“They took three routes off,” said Susan, a master gardener who volunteers for the Missouri Botanical Gardens and is a habitat adviser for St. Louis Audubon. “That is awesome. But I look at the Ozarks as a huge ecosystem. You can’t let it get too fragmented. The forest is already weak from drought and some of the forest has been cut. We can’t afford to take away any more forest. You can’t just carve it all up and still have a healthy ecosystem. For example, bees forage for a range of five miles. You can’t just leave the bees two acres.”
The Pangs vacation/retirement home is near the new Devil’s Eyebrow Natural Area, a 1,720-acre property on Beaver Lake recently purchased by the Arkansas Natural Heritage Commission. The area is known for unusually high plant diversity with 550 species, including 25 plants of state conservation concern and five that are globally rare. The Pangs see a large range of bird life in the area including bald eagles, blue herons, wood ducks, kingfishers and many others.
The couple recently bought six acres nearby on Spider Creek Road with an eye to opening an off-the-grid eco tourism village for birders, scientists and school groups. The eco tourism development would take advantage of being close to Devil’s Eyebrow and the Indian Creek Park with its nice walking trails and beach.
Plans for the eco tourism village are currently on hold while Susan is devoting a good bit of time to opposing the AEP/SWEPCO transmission lines. Even though the route closest to them has been removed from consideration, the couple still has great concerns about the preferred route 33 that they believe would devastate Garfield and Gateway.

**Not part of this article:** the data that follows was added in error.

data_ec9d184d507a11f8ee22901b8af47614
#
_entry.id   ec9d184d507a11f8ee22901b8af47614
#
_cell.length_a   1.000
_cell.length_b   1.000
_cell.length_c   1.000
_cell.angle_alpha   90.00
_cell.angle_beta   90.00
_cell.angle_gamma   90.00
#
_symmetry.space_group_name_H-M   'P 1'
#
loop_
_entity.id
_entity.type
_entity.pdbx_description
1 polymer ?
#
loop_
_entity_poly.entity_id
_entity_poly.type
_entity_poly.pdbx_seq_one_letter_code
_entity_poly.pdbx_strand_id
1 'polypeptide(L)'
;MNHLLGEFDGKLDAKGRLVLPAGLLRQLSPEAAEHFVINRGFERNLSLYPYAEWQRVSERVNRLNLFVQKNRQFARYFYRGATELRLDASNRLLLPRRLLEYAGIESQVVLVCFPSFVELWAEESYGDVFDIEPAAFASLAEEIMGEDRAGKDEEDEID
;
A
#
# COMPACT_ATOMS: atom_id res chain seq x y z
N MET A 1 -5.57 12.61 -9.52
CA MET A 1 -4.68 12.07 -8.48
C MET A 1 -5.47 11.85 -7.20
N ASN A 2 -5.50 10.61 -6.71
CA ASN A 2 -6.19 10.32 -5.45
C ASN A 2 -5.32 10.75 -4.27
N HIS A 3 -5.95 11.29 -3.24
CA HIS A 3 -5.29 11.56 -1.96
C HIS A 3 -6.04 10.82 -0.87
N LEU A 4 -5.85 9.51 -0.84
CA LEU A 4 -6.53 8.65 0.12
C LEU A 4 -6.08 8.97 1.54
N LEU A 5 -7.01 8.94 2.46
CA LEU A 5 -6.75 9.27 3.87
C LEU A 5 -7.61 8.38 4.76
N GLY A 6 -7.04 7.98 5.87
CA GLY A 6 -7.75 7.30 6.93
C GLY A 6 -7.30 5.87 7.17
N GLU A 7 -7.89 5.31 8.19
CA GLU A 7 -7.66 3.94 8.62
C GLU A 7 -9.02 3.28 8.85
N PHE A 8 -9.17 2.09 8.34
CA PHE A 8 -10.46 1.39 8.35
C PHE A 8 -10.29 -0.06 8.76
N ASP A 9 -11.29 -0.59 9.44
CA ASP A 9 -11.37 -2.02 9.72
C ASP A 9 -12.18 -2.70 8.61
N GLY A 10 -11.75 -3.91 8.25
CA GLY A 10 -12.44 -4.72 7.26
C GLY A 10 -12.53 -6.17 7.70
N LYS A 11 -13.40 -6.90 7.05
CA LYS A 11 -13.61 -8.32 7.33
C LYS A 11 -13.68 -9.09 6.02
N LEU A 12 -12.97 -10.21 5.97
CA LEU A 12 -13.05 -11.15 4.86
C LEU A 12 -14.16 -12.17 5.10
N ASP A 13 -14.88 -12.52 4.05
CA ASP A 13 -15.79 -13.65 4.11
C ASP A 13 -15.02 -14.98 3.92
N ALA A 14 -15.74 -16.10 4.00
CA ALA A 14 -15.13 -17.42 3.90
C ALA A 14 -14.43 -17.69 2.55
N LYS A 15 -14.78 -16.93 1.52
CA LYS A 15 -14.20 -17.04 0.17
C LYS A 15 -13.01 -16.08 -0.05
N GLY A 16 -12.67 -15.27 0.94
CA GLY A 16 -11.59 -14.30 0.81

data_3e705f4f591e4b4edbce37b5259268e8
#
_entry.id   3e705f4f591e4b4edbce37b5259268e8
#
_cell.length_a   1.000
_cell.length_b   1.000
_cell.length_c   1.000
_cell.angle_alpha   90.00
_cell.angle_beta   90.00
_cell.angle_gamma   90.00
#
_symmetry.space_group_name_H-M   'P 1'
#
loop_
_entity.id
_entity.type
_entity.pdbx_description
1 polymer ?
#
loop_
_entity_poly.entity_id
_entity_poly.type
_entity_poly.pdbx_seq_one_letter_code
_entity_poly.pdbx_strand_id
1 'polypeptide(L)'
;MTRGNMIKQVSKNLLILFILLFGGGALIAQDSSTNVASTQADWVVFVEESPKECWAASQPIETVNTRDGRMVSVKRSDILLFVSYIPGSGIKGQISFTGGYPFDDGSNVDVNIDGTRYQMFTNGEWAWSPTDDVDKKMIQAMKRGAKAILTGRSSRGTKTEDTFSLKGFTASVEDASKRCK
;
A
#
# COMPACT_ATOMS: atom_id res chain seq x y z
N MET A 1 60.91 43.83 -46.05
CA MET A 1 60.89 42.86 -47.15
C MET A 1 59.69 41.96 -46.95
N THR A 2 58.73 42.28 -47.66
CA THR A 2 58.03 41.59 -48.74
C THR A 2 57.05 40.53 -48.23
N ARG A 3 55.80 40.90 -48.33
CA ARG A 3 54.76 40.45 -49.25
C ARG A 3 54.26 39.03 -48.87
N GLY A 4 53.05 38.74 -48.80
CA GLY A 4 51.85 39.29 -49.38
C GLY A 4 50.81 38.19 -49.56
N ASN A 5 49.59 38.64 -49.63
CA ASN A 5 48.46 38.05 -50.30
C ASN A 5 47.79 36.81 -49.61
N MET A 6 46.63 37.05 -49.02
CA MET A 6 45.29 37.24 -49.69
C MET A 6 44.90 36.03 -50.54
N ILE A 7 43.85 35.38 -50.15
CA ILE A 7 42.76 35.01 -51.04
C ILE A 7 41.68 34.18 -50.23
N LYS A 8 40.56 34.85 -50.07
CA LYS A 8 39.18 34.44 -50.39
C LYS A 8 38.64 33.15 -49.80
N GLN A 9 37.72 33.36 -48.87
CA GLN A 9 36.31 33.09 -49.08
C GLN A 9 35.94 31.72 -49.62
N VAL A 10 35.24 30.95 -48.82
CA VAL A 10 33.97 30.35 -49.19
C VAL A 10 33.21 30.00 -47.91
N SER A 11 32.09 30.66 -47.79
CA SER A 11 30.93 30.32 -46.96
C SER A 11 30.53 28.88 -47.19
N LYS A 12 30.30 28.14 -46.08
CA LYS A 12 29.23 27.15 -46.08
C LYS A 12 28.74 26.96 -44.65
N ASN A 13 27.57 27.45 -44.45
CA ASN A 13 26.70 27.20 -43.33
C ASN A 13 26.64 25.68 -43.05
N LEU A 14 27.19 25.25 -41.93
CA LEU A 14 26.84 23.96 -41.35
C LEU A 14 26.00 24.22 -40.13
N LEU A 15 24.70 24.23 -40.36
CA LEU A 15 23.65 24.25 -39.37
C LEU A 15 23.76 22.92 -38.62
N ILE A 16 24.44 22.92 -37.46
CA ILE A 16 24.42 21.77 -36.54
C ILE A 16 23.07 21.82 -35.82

“We’ll see what happens with Gateway and Garfield,” Susan said. “I’m worried about small business owners in Garfield who would be devastated by this. They are busy just making ends meet and they don’t need a challenge like this.”
She is particularly concerned about Garfield, a small town the Pangs find very charming.
“Route 33 I fear would destroy Garfield,” Susan said. “Garfield would cease to exist as we know it. We are in the Garfield School District, and I know some grandparents and parents there who must be worried sick about the possibility of having the lines going through the school’s property.”
The Pangs have a different vision for the future of this region: preservation of the environment, a focus on eco tourism and retaining the beauty and clean, healthy environment of the area that attracts retirees and their investments.
“A lot of people buy hundreds of acres here and keep it natural,” she said. “So many people here love nature. Northwest Arkansas will benefit far more with small businesses flourishing and retirement dollars flowing in if it does not put a wrecking ball to the ecosystems, geology and biodiversity of the Ozarks. People will pay up for land and property that remains pristine and that is what the Arkansas Public Service Commission should focus on – preserving Arkansas to be a “natural state.” This is what Arkansas is known for. We are reminded of this everyday when we are on the road looking at the license plates in front of us. Deforest the place, spray toxic herbicides and build unsightly structures, the place will be ruined, and for what?”